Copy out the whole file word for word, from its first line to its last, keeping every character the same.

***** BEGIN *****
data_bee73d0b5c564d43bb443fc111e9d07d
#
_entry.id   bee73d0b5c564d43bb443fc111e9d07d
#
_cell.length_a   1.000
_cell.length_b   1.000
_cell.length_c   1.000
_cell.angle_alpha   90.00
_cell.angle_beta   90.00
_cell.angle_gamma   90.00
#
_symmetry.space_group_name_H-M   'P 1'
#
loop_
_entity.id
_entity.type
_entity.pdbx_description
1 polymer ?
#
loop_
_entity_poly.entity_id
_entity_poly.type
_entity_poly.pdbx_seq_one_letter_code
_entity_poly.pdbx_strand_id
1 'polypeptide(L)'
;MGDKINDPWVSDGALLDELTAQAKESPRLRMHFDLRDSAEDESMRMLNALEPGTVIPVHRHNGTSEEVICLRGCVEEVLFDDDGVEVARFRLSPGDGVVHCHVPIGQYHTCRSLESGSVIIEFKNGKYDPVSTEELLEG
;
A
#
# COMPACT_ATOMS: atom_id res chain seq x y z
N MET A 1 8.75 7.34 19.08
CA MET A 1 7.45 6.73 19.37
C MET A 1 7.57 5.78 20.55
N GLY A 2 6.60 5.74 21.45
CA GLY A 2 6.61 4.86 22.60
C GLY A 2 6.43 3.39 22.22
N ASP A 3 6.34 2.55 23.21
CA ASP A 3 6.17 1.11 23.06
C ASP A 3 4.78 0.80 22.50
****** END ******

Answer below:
data_bee73d0b5c564d43bb443fc111e9d07d
#
_entry.id   bee73d0b5c564d43bb443fc111e9d07d
#
_cell.length_a   1.000
_cell.length_b   1.000
_cell.length_c   1.000
_cell.angle_alpha   90.00
_cell.angle_beta   90.00
_cell.angle_gamma   90.00
#
_symmetry.space_group_name_H-M   'P 1'
#
loop_
_entity.id
_entity.type
_entity.pdbx_description
1 polymer ?
#
loop_
_entity_poly.entity_id
_entity_poly.type
_entity_poly.pdbx_seq_one_letter_code
_entity_poly.pdbx_strand_id
1 'polypeptide(L)'
;MGDKINDPWVSDGALLDELTAQAKESPRLRMHFDLRDSAEDESMRMLNALEPGTVIPVHRHNGTSEEVICLRGCVEEVLFDDDGVEVARFRLSPGDGVVHCHVPIGQYHTCRSLESGSVIIEFKNGKYDPVSTEELLEG
;
A
#
# COMPACT_ATOMS: atom_id res chain seq x y z
N MET A 1 8.75 7.34 19.08
CA MET A 1 7.45 6.73 19.37
C MET A 1 7.57 5.78 20.55
N GLY A 2 6.60 5.74 21.45
CA GLY A 2 6.61 4.86 22.60
C GLY A 2 6.43 3.39 22.22
N ASP A 3 6.34 2.55 23.21
CA ASP A 3 6.17 1.11 23.06
C ASP A 3 4.78 0.80 22.50